Photograph: wikimedia.com


“It is estimated that more photographic images have been taken in the past twelve months than in the entire history of photography.” – Hannah Redler, Head of Media Space at the Science Museum.

His new exhibition ‘Only in England’ displays his own early work from the 1970’s, ‘The Non Conformists’ alongside many of Ray-Jones photographs, some never before seen, picked by Parr himself to be displayed. This exhibition gives great insight into what life was really like in an arguably bleak England for many in the 1960’s and 70’s and projects a desire to document what both Ray Jones and Parr saw as disappearing way of life in England. Both photographers are cleverly able to make ordinary and somewhat bleak situations interesting and surprisingly funny in their photographs. Though Ray Jones’ fears about increasing Americanisation in England remains valid today, at least we Brits can proudly say that we still firmly believe that the weather will remain awful for the majority of the year, our humour is still wry, dry and sarcastic but most importantly we still have the faith that tea really will solve everything!

While studying at Manchester Polytechnic, were you independently exploring the work of many different photographers? How did you initially respond to Tony Ray Jones’s work?

Back in those days they didn’t show you much to work from and we were learning purely by default. These were the 1970s; it was a different era and we didn’t really have formal studies, it was more practical based. Tony Ray Jones’ work struck a chord and I immediately liked it and got excited by it. [He mentions Ray Jones’ time in America, his street art and how this was a first for British photography]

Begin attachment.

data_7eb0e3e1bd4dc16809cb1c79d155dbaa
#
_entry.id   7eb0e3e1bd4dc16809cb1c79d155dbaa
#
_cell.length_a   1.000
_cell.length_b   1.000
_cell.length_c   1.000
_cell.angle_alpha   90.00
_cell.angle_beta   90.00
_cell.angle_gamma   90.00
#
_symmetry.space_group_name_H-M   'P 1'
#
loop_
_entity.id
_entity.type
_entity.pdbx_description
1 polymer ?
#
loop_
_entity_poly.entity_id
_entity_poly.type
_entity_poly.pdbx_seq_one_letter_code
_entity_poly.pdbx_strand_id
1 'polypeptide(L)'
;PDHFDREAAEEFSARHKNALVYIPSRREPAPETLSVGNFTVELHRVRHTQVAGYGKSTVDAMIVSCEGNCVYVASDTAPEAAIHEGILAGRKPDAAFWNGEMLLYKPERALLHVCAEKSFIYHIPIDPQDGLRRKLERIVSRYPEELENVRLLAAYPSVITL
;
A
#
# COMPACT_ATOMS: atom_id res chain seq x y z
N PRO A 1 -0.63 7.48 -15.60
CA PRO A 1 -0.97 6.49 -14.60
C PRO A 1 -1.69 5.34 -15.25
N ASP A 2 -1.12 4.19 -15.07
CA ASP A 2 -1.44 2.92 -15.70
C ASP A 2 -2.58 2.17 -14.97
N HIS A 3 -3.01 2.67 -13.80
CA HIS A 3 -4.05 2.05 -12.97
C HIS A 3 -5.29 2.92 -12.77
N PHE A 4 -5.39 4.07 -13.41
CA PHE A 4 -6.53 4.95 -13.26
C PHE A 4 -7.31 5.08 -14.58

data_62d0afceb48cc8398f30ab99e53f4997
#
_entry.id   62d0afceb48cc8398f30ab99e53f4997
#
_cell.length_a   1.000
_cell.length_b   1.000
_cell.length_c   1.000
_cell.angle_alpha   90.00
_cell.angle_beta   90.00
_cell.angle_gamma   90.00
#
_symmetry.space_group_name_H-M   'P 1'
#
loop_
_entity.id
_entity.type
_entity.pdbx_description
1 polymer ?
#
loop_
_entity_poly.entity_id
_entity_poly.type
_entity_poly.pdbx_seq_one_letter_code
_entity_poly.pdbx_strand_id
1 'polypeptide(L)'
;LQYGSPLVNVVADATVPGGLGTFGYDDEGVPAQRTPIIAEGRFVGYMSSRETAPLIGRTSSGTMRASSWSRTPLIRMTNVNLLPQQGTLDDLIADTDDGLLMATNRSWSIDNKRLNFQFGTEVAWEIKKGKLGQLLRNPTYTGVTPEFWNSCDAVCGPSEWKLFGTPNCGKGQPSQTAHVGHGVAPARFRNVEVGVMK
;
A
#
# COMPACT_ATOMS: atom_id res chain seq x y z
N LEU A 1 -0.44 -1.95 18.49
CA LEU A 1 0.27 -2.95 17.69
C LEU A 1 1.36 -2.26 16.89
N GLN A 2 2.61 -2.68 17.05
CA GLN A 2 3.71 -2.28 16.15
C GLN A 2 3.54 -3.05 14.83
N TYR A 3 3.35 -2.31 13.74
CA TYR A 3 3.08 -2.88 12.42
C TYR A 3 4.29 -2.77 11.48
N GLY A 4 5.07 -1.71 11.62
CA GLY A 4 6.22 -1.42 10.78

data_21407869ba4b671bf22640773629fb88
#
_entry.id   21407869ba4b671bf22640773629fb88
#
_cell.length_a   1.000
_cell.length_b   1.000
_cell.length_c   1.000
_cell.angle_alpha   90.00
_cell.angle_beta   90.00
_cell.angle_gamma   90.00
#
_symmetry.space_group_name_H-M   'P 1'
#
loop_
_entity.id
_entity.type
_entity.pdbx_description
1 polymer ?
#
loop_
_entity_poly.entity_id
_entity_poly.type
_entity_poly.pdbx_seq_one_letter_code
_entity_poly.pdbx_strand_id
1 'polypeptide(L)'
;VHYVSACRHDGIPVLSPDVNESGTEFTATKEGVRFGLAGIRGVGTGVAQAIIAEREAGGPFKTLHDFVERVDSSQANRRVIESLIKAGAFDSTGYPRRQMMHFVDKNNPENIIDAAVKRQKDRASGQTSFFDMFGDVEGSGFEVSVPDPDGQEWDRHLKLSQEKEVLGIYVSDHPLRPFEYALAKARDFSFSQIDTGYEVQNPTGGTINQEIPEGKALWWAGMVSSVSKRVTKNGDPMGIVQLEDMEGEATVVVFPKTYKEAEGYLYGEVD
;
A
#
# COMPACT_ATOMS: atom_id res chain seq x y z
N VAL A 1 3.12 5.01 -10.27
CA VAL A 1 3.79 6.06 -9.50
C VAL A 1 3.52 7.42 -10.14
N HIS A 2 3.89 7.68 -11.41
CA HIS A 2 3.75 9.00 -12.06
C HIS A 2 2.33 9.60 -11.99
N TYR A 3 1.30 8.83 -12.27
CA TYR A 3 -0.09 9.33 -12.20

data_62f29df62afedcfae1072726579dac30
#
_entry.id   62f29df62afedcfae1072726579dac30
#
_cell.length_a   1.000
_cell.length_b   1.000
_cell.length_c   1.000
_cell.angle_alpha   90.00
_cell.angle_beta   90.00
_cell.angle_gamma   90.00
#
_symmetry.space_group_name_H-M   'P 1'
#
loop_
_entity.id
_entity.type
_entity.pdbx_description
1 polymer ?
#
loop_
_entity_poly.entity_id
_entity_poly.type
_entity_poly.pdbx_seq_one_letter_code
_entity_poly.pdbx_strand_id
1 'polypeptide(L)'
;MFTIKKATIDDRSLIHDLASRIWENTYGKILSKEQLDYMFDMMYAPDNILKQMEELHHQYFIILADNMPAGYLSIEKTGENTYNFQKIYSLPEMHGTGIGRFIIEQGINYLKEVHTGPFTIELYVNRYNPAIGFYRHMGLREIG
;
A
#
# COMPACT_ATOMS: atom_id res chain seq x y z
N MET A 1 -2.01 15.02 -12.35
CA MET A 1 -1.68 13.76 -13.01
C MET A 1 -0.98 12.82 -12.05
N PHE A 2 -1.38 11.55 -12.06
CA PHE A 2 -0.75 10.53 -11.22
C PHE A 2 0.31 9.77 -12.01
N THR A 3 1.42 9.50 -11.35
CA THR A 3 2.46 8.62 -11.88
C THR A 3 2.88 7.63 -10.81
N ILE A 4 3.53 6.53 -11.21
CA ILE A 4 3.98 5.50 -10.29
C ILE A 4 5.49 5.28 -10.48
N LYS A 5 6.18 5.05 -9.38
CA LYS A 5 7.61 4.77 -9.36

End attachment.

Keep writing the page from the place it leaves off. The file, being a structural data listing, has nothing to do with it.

Your photographs in the exhibition differ from your recognizably bright, saturated, coloured photographs. Have you considered going back to photographing in black and white?

Once I’d moved to colour I never went back! Back in those days black and white is all we had. If you were a serious photographer you were obliged to photograph in it because colour was the reign of snapshot photography and commercial photography.
Documenting British eccentricities and a disappearing way of life in England is an evident theme of the exhibition. Which of the following English social customs would you be disappointed to lose: thinking and hoping that tea will fix everything; Conversations about weather; sarcasm/wry humour; queuing.

[He laughs] Most of what you’re saying there is less to do with what I photograph and more to do with what I really like. I wouldn’t want to lose any of them!

We are living in a time when anyone is able to label themselves as an amateur photographer, instagram becoming incredibly popular; what sort of photography really grabs your attention now?

I am more excited by new photographers, the ones who are emerging and doing different, interesting and exciting new things.

Martin, honestly, have you ever taken a “selfie”?

Generally, no I don’t.

Article by Zara Jasmine

Photograph: wikimedia.com